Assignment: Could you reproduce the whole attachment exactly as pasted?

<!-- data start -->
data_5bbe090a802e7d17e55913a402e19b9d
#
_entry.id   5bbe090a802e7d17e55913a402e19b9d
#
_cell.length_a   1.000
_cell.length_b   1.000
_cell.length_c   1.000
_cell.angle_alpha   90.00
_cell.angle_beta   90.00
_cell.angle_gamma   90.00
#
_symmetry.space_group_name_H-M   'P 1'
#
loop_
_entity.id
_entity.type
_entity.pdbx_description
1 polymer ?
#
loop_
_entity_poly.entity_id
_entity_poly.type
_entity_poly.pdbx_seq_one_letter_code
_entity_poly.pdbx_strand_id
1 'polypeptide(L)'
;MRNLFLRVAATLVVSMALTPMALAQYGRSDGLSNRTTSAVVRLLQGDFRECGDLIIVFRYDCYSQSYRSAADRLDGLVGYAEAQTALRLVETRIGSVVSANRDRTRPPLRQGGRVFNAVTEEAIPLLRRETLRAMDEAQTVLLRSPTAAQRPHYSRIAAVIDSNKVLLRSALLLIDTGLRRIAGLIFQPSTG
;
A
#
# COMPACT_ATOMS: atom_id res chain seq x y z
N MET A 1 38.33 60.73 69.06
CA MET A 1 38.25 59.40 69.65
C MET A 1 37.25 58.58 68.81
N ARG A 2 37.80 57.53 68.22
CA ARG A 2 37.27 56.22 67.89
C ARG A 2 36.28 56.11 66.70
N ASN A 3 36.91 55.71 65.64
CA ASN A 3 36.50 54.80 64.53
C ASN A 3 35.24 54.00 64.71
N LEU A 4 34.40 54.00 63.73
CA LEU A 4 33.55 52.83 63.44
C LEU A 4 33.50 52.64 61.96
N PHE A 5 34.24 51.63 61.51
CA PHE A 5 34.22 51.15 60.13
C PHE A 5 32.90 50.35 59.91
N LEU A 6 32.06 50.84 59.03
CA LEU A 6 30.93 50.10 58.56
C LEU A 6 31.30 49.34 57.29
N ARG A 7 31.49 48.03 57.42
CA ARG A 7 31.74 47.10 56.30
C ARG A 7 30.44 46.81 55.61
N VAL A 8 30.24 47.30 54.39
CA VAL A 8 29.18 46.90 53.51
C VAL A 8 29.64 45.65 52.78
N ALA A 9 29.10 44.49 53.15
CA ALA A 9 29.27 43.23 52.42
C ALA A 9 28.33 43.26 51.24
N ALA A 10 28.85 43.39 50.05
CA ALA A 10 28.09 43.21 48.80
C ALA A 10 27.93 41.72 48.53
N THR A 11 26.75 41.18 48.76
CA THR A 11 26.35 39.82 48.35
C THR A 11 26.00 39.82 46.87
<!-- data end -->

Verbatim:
data_5bbe090a802e7d17e55913a402e19b9d
#
_entry.id   5bbe090a802e7d17e55913a402e19b9d
#
_cell.length_a   1.000
_cell.length_b   1.000
_cell.length_c   1.000
_cell.angle_alpha   90.00
_cell.angle_beta   90.00
_cell.angle_gamma   90.00
#
_symmetry.space_group_name_H-M   'P 1'
#
loop_
_entity.id
_entity.type
_entity.pdbx_description
1 polymer ?
#
loop_
_entity_poly.entity_id
_entity_poly.type
_entity_poly.pdbx_seq_one_letter_code
_entity_poly.pdbx_strand_id
1 'polypeptide(L)'
;MRNLFLRVAATLVVSMALTPMALAQYGRSDGLSNRTTSAVVRLLQGDFRECGDLIIVFRYDCYSQSYRSAADRLDGLVGYAEAQTALRLVETRIGSVVSANRDRTRPPLRQGGRVFNAVTEEAIPLLRRETLRAMDEAQTVLLRSPTAAQRPHYSRIAAVIDSNKVLLRSALLLIDTGLRRIAGLIFQPSTG
;
A
#
# COMPACT_ATOMS: atom_id res chain seq x y z
N MET A 1 38.33 60.73 69.06
CA MET A 1 38.25 59.40 69.65
C MET A 1 37.25 58.58 68.81
N ARG A 2 37.80 57.53 68.22
CA ARG A 2 37.27 56.22 67.89
C ARG A 2 36.28 56.11 66.70
N ASN A 3 36.91 55.71 65.64
CA ASN A 3 36.50 54.80 64.53
C ASN A 3 35.24 54.00 64.71
N LEU A 4 34.40 54.00 63.73
CA LEU A 4 33.55 52.83 63.44
C LEU A 4 33.50 52.64 61.96
N PHE A 5 34.24 51.63 61.51
CA PHE A 5 34.22 51.15 60.13
C PHE A 5 32.90 50.35 59.91
N LEU A 6 32.06 50.84 59.03
CA LEU A 6 30.93 50.10 58.56
C LEU A 6 31.30 49.34 57.29
N ARG A 7 31.49 48.03 57.42
CA ARG A 7 31.74 47.10 56.30
C ARG A 7 30.44 46.81 55.61
N VAL A 8 30.24 47.30 54.39
CA VAL A 8 29.18 46.90 53.51
C VAL A 8 29.64 45.65 52.78
N ALA A 9 29.10 44.49 53.15
CA ALA A 9 29.27 43.23 52.42
C ALA A 9 28.33 43.26 51.24
N ALA A 10 28.85 43.39 50.05
CA ALA A 10 28.09 43.21 48.80
C ALA A 10 27.93 41.72 48.53
N THR A 11 26.75 41.18 48.76
CA THR A 11 26.35 39.82 48.35
C THR A 11 26.00 39.82 46.87